NI: Controversial spit hoods rolled out further despite calls for phasing-out

NI: Controversial spit hoods rolled out further despite calls for phasing-out

Controversial spit hoods have been rolled out to thousands more PSNI officers in spite of a call from the Northern Ireland Policing Board for their use to be “phased out as soon as possible”.

Four NGOs – Amnesty International, the Children’s Law Centre, CAJ and Include Youth – have called on the Policing Board to intervene, highlighting the PSNI’s disproportionate use of spit hoods on disabled people and their use on children.

An equality impact assessment which was published by the PSNI, but now appears to have been removed from its website, states that “at least 81 per cent of uses of spit and bite guards were on a male or female with a disability, including mental health disabilities”.

The devices, which were introduced in response to the Covid-19 pandemic, have also been used eight times on five children aged between 15 and 17 years old.

The rationale for their use has been repeatedly challenged, with the PSNI admitting last summer that the manufacturer of the Spit-Guard Pro devices it uses had acknowledged they are “not an effective means to prevent Covid-19”.

Amnesty believes the devices could in fact increase the risk of police officers contracting Covid-19 because the process of fitting the hood is likely to result in a “cloud of virus particles”, as any struggle is likely to be a “significant aerosol generating event”.

A report published by the Policing Board last November said spit and bite guards should be phased out and replaced with other personal protection equipment (PPE). “The use of spit and bite guards should … cease by 31 December 2020,” it stated.

Patrick Corrigan, Northern Ireland programme director of Amnesty International, said: “The Chief Constable rushed to deploy spit hoods without evidence that they are effective in preventing the transmission of Covid-19. Now he is doubling down on that flawed decision, in outright defiance of the Policing Board.

“Placing a hood over someone’s head is a significant use of force and one that raises key concerns over cruel and degrading treatment, as well as serious potential health risks.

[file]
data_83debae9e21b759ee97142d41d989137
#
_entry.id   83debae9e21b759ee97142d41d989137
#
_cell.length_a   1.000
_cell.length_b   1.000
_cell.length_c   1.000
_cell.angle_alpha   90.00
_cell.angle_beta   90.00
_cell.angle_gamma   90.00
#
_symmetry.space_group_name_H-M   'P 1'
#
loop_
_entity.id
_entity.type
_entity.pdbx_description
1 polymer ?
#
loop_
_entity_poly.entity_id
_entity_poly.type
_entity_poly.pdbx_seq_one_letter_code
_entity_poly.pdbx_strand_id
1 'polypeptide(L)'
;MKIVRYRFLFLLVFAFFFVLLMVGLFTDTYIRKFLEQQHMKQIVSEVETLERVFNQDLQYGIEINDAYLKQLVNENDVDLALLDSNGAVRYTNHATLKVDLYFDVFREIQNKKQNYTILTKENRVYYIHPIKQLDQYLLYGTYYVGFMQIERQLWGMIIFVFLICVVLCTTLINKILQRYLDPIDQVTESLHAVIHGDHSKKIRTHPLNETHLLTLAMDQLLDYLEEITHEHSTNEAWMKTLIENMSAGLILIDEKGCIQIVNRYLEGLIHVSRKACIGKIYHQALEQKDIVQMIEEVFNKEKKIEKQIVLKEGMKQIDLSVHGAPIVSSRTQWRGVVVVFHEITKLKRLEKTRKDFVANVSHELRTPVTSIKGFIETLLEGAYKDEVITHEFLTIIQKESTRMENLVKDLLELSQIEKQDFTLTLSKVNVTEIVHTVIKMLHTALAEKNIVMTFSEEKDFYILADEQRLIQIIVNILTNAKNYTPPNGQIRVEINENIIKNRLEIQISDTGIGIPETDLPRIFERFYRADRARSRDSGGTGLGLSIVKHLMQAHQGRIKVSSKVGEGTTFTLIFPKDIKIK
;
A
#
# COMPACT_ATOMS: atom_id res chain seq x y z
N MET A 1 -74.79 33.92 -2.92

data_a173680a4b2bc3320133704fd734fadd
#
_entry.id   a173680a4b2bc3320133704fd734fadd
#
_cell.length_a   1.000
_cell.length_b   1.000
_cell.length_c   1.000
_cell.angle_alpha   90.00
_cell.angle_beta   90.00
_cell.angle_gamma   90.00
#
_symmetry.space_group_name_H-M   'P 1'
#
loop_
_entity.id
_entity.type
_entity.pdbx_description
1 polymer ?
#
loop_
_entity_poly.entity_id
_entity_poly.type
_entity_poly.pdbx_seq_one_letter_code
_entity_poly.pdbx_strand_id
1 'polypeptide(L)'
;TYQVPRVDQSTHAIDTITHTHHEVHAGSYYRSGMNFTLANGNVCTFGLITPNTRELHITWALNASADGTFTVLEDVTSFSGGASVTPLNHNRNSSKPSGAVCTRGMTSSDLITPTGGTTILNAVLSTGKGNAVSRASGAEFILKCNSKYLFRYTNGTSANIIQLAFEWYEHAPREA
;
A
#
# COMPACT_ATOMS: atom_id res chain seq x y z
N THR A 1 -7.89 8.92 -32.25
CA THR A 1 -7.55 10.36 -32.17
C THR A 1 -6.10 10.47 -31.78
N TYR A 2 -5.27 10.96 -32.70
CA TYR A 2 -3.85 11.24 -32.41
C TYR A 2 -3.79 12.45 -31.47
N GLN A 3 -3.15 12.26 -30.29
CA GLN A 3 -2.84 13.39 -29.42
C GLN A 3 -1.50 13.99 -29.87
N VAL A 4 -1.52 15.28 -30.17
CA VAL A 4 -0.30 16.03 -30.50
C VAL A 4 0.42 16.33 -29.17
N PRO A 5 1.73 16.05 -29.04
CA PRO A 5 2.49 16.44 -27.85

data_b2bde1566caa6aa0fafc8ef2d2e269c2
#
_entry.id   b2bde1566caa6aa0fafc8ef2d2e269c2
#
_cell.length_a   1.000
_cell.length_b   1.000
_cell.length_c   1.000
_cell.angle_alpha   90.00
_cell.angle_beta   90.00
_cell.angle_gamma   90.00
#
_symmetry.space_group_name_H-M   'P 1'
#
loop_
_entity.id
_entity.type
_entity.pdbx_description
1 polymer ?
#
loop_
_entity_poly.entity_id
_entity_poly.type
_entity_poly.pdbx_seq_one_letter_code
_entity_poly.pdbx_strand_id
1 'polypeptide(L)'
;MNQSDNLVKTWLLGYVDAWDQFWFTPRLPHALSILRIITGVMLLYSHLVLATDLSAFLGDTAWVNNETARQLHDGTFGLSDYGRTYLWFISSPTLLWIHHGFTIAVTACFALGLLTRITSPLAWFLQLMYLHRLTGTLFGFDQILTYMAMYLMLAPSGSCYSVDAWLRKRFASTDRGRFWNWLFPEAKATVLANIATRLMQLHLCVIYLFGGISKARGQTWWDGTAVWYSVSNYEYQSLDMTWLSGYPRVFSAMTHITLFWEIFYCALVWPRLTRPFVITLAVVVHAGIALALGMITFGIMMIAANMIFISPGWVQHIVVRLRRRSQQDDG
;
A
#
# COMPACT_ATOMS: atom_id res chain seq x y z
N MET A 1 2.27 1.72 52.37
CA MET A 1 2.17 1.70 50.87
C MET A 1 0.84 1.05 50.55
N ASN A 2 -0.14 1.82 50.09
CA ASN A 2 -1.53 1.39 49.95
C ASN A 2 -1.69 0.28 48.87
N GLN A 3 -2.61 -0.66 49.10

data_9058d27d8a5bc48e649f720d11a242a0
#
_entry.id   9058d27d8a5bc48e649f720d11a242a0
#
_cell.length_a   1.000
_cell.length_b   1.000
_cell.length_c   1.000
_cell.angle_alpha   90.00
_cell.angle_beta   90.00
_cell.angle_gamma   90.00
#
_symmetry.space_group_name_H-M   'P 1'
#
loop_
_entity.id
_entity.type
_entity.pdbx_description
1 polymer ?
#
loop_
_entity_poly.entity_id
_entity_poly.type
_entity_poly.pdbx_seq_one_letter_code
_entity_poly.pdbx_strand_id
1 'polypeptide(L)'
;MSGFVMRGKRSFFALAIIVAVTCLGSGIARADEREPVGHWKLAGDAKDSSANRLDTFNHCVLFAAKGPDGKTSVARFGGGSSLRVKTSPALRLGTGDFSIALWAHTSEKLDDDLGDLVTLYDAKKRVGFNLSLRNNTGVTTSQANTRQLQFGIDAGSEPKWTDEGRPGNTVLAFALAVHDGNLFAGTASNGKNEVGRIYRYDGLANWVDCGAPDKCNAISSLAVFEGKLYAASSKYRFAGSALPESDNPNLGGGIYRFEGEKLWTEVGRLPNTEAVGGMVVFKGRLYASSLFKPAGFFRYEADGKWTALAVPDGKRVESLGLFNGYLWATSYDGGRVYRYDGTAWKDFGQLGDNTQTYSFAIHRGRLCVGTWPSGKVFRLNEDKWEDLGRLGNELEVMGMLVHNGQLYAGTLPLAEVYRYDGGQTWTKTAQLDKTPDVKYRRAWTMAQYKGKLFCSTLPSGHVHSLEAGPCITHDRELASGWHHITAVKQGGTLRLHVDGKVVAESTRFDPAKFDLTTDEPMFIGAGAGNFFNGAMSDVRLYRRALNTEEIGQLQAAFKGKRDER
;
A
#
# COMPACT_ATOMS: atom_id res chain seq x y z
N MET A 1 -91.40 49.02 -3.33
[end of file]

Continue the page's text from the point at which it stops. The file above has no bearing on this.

“These devices must be withdrawn from use, as called for by the Policing Board.”

Paddy Kelly, director of the Children’s Law Centre, said: “The Children’s Law Centre are extremely concerned that eight spit and bite guards were applied to children during the last year.

“In the cases of one 16 year-old and one 15 year-old, two spit and bite guards were applied during the same incident. This use of force must have been a frightening experience for these children.

“Their use on children is even more concerning given that children who come in contact with police are more likely to have a disability, mental ill-health or a learning disability. A police officer using a spit hood on a child cannot know if a child has a learning disability or suffers from asthma.

“In the light of medical evidence that the use of spit and bite hoods may increase the risk of Covid-19 infection to both police and members of the public, there can be absolutely no justification for their use on children. Spit and bite guards should be withdrawn in compliance with the Policing Board’s report of November 2020.

“We and other civil society organisations have now written to the Policing Board to ask them what steps they are taking to ensure their clear recommendation that all spit hoods by withdrawn by the end of 2020 is followed.”

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